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Motivational Fulfillment & Logistics ServicesDec 4, 2023 10:00:00 AM5 min read

How did COVID-19 impact the global supply chain?

When the COVID-19 pandemic arrived in early 2020, the supply chain industry found itself face-to-face with many challenges that—while not necessarily new—were suddenly magnified and accelerated. The scale of disruption was large and, as a result, vulnerabilities that had been previously unseen or deprioritized were put in the spotlight.  

When placed under a microscope, the supply chain industry was much more brittle than many had realized. And as brittle things are prone to do, it snapped under heightened pressure. The inability for companies to quickly pivot and adapt to changing conditions resulted in everything from manufacturing and inventory management problems to transportation and labor issues. Supply chain transparency was suddenly not just a nice thing to have—but a necessary one. 

In a 2022 survey by Ernst & Young, just 2% of companies said they were fully prepared for the pandemic, while 57% reported that it caused serious disruptions.

In this article, we look at some of the major challenges presented by the COVID-19 pandemic, as well as the changes that have since been brought about. 

The Challenges 

Global supply chain interruptions 

All products are made with raw materials, and this is where the supply chain starts. As the pandemic unfolded, delays in the receipt of raw materials and component parts in turn caused delays in manufacturing. In addition, congestion at major ports and distribution centers, border closures, and trade restrictions caused further delays (and sometimes literal) roadblocks. 


Manufacturing disruptions

Even once raw materials did arrive, manufacturing faced additional challenges. Lockdowns, social distancing measures, and labor shortages led to production delays at best and indefinite shutdowns at worst. For businesses who saw demand stay the same or increase, that meant a shortage of goods, sometimes for only a short period of time—but other times for much longer.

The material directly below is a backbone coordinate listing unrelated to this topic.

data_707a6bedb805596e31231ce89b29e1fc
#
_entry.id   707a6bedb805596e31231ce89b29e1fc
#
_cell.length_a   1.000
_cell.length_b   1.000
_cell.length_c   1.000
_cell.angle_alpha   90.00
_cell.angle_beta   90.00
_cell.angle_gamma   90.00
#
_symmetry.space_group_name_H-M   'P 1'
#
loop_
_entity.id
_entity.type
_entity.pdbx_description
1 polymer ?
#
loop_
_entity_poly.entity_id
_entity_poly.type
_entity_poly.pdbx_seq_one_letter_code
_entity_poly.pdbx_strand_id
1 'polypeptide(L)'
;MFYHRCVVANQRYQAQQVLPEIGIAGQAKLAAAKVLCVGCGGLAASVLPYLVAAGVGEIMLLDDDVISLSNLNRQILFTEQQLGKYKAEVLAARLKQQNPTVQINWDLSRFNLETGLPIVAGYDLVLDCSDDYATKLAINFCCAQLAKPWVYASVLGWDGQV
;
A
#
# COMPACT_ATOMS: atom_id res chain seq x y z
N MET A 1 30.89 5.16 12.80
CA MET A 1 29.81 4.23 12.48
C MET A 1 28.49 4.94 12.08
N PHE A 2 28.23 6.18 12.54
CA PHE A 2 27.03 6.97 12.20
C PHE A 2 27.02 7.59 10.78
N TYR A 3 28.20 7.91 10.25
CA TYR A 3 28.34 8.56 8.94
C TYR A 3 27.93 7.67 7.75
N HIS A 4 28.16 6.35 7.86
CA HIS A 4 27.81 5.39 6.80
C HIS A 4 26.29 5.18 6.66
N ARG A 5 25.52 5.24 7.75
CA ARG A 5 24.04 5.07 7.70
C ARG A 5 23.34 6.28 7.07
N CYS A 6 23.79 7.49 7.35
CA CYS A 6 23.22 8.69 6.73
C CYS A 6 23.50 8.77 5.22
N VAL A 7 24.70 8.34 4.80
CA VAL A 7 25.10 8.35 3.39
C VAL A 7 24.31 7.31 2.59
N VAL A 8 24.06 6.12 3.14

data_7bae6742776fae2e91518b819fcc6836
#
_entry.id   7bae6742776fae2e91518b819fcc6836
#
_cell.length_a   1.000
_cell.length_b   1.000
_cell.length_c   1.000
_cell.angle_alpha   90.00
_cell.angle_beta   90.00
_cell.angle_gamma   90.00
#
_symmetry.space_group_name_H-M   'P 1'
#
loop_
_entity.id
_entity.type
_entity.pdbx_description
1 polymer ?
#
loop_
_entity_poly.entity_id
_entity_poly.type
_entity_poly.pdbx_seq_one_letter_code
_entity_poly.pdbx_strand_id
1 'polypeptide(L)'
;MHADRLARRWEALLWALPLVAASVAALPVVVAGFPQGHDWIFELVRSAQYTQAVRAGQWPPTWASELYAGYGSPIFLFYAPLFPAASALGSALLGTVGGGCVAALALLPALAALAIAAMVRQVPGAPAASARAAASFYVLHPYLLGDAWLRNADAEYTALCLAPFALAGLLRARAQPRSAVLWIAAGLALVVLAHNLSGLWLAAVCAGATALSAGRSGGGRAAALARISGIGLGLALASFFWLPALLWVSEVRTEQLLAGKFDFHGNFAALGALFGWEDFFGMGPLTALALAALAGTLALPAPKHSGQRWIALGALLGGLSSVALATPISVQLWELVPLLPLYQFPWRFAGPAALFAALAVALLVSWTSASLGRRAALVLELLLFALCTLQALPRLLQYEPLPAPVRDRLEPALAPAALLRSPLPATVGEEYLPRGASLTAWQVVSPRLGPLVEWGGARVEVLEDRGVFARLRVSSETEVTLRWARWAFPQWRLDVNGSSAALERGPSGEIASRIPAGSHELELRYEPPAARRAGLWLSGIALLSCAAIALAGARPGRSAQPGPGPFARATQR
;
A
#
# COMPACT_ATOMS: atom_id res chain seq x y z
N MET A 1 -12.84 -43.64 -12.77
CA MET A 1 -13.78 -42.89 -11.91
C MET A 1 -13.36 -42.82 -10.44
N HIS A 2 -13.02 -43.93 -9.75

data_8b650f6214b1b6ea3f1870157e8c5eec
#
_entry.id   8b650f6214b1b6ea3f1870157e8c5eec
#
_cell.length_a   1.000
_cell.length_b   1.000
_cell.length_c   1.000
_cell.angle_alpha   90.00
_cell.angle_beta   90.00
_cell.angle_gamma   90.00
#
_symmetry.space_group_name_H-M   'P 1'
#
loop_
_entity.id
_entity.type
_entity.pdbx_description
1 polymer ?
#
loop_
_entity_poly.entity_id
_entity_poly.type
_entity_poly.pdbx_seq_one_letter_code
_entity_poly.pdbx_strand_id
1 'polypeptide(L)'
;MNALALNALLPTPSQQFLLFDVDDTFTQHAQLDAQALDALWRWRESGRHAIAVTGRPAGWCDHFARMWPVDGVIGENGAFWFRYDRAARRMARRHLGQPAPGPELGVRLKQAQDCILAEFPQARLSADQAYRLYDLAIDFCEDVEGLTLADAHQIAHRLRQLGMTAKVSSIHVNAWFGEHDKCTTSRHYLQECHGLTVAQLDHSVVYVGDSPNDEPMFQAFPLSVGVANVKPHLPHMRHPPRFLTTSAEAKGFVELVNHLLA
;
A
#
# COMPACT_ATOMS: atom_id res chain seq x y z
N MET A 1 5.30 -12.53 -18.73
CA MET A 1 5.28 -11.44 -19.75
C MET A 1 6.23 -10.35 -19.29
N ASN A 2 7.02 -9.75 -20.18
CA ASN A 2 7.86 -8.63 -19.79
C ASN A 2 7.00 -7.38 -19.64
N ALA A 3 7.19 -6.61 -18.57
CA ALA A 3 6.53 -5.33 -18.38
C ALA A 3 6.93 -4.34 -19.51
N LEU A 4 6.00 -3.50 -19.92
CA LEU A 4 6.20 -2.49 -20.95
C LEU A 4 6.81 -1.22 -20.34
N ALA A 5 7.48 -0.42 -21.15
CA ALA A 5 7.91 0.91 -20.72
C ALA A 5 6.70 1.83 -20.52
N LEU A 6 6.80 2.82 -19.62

Inventory management challenges

With a major part of the global workforce operating remotely and unable to go about their normal daily lives, consumer behavior changed. This unpredicted shift in demand caused shortages of some products and oversupply of others. 


Increased ecommerce adoption

It wasn’t just the kinds of products that altered; the way that consumers purchased them changed as well. Reliance on ecommerce options skyrocketed as consumers were stuck at home. Companies already positioned for D2C fulfillment fared best, while slower adopters were forced to catch up quickly to avoid loss of market share.  

Managing an ecommerce platform and keeping customers satisfied can be challenging. We can help you there. Our technology integrates with all major ecommerce platforms, and we will help you expand your D2C fulfillment strategy, moving into new distribution channels seamlessly. 


Increased demand for essential goods

Despite advisories to only buy goods in necessary amounts, when empty shelves started to appear, many consumers participated in panic buying and hoarding goods out of fear they wouldn’t be able to get them later. The combination of supply chain and manufacturing issues and consumer behavior changes resulted in major shortages for essential items like personal protective equipment (PPE), food items, toilet paper, and hand sanitizer. And in many cases, the surging demand coupled with limited supply led to significant price hikes. 


Transportation challenges